By Thomas Lee
Boston Scientific Corp.‘s (NYSE:BSX) hopes of reviving its ailing peripheral vascular business rest on a 46-year-old executive who used to sell beer for a living.
Beer and stents may seem worlds apart, but Joe Fitzgerald says his time at Anheuser-Busch Cos. (NYSE:BUD) taught him how to nurture a venerable brand in a fiercely competitive, shifting industry.
“I learned the importance of brand management for very, very long life cycles,” said Fitzgerald, a senior vice president who heads Boston Scientific’s recently reorganized endovascular unit. “It doesn’t get more competitive than beer. You quickly learn you were only as good as your last productive day.”
Boston Scientific will need every ounce of Fitzgerald’s sales and marketing know-how. Distracted by its troubled acquisition of Guidant Corp., the company has been struggling to play catch-up in the heated race to treat peripheral vascular diseases.
It’s not just a matter of pride (the company pioneered innovations like the peripheral polyethylene dilation balloon in the late 1970s) but the PV market, for treatment of blood vessel disorders below the waist, is growing at a roughly 10 percent to 12 percent-a-year clip, compared to just zero to 2 percent for coronary diseases. The competition has been particularly intense among major device makers like Johnson & Johnson (NYSE:JNJ) and Medtronic Inc. (NYSE:MDT) and smaller firms like Cook Medical Inc., C.R. Bard (NYSE:BCR) and ev3 Inc. (NSDQ:EVVV).
“I don’t know if anyone can dominate the market,” Piper Jaffray analyst Tom Gunderson said. “I don’t see anyone with a show-stopping [product] that can significantly capture market share in the next 12 to 16 months.”
Said Fitzgerald: “It’s a much more crowded market than normal. We see it as a major part of our growth strategy.”
Fitzgerald worked several years with sales and marketing teams at Anheuser-Busch after earning an MBA at Southern Illinois University. In the early 1990s, Boston Scientific, impressed with the beer giant’s ability to develop managerial talent, recruited Fitzgerald to work in the company’s peripheral business. At the time, Boston Scientific’s PV products generated 80 percent of its $100 million in annual sales.
But over the course of the past decade, Boston Scientific aggressively pursued drug-eluting coronary stents, pacemakers and implantable cardioverter defibrillators, culminating in the troubled $26 billion purchase of Guidant Corp. in 2006.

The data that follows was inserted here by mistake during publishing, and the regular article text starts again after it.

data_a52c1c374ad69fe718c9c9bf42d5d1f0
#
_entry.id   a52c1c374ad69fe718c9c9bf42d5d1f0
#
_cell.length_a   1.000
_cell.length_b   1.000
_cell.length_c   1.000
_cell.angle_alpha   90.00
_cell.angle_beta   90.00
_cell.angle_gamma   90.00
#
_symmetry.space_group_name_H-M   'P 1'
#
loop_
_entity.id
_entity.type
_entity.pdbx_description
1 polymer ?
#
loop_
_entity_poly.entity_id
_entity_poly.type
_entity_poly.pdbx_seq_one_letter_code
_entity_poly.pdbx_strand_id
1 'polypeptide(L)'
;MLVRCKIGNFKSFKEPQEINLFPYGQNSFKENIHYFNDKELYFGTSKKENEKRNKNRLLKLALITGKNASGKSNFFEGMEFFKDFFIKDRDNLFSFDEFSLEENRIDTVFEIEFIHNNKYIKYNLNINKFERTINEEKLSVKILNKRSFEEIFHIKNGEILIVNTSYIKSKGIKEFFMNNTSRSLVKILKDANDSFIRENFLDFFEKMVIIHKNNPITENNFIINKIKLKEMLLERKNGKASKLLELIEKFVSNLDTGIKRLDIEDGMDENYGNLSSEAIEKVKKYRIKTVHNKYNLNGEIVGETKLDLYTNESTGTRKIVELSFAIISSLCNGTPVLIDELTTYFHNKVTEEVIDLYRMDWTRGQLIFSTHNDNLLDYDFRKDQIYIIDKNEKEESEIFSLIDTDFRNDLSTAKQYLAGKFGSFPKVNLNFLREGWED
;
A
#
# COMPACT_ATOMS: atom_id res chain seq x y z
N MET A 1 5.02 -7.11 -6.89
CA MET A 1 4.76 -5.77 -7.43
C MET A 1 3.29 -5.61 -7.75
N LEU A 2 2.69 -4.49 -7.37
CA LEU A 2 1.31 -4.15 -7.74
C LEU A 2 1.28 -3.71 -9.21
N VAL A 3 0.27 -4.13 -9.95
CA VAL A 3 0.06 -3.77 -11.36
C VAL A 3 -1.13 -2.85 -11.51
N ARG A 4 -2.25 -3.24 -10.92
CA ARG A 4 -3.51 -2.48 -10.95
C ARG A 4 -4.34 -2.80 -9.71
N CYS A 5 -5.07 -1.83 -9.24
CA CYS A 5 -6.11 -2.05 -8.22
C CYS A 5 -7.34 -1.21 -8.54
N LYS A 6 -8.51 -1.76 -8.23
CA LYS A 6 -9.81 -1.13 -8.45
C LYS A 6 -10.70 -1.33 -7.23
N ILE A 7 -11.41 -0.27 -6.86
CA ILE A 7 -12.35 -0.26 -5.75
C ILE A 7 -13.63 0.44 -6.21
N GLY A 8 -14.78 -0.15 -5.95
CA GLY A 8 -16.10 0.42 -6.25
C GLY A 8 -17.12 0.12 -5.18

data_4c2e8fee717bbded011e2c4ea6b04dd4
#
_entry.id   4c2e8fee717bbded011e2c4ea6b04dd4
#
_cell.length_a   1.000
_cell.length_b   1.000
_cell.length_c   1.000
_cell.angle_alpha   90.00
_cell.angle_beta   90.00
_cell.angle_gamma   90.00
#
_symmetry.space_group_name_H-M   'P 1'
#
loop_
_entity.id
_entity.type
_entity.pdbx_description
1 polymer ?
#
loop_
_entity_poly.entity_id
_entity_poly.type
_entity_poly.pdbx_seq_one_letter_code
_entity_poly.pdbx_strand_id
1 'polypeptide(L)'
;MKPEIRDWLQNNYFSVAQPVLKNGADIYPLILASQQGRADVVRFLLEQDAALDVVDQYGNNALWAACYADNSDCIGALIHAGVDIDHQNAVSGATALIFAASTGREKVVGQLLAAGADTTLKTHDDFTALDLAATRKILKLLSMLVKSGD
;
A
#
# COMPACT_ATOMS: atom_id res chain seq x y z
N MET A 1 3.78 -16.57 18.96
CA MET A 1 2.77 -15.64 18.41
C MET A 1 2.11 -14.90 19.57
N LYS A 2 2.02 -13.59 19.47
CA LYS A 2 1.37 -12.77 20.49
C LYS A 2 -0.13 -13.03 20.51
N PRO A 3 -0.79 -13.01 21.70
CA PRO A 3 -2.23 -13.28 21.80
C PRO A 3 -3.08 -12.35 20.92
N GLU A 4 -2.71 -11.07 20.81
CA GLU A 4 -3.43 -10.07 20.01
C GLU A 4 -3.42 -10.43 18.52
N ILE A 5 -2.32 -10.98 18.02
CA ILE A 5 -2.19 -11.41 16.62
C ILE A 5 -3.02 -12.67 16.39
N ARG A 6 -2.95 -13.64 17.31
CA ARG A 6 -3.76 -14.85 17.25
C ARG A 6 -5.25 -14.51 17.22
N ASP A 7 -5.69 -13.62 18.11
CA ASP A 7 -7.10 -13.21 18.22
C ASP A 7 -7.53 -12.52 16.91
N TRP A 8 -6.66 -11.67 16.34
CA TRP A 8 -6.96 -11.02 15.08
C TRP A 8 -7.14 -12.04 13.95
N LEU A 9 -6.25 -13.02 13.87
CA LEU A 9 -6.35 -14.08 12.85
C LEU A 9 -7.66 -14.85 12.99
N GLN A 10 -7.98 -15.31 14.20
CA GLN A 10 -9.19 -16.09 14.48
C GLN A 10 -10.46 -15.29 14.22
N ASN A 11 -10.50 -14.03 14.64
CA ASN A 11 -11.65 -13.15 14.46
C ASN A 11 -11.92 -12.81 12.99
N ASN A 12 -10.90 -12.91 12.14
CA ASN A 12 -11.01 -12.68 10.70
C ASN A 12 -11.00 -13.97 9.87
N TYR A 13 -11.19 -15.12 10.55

But with sales of heart-related devices stalling, the company has shifted its focus back to the PV market. Fitzgerald helped oversee Boston Scientific’s $1.1 billion acquisition of Target Therapeutics in 1997 and helped run its electrophysiology business.
Boston Scientific’s neglect of the PV unit was apparent. In fiscal 2009, the company’s peripheral interventions unit generated $661 million in sales, a drop of 3 percent from the previous year. By contrast, ev3, strengthened by its $780 million purchase of FoxHollow Technologies in 2007, posted PV sales of nearly $280 million last year, a 4 percent gain over 2008. PV sales in the fourth quarter alone jumped 8 percent.
Fitzgerald, who was recently promoted to Boston Scientific’s executive committee, said the division’s fallow period was due to a lack of new products, partly because it didn’t assign any engineers, sales people, marketers or regulatory affairs specialists to work solely on developing business. He’s since built dedicated PV teams to develop a more robust product line.
Over the past 15 months, the Food & Drug Administration has granted the company three PV-related pre-market approvals, including its Sterling ES and Sterling SL stents and an expanded indication for its Express LD iliac stent.
A major clinical study of a stent for the superficial femoral artery is underway, setting BSX’s PV division up to compete with Bard, currently the only company to sell an FDA-approved SFA stent in the U.S. With 10 product launches scheduled for 2010, Fitzgerald said he expects Boston Scientific to match market growth rates this year and exceed them in 2011.
The market is very much up for grabs, Piper Jaffray’s Gunderson said. Doctors are frustrated with the lack of durable, simple-to-use PV stents, he said.
Part of the problem is that medical device firms are not offering many stents specifically designed and approved for peripheral diseases. Fitzgerald says Boston Scientific’s experience and global market leadership in stents should give it an advantage.
Venkat Rajan, an analyst with market research firm Frost & Sullivan, agrees.
A company with a broad product portfolio that can produce strong clinical evidence supporting FDA approval of PV-specific devices will win market share, Rajan said. Boston Scientific has considerable resources to ease products into market and enjoys a strong familiarity with stenting technology, he said.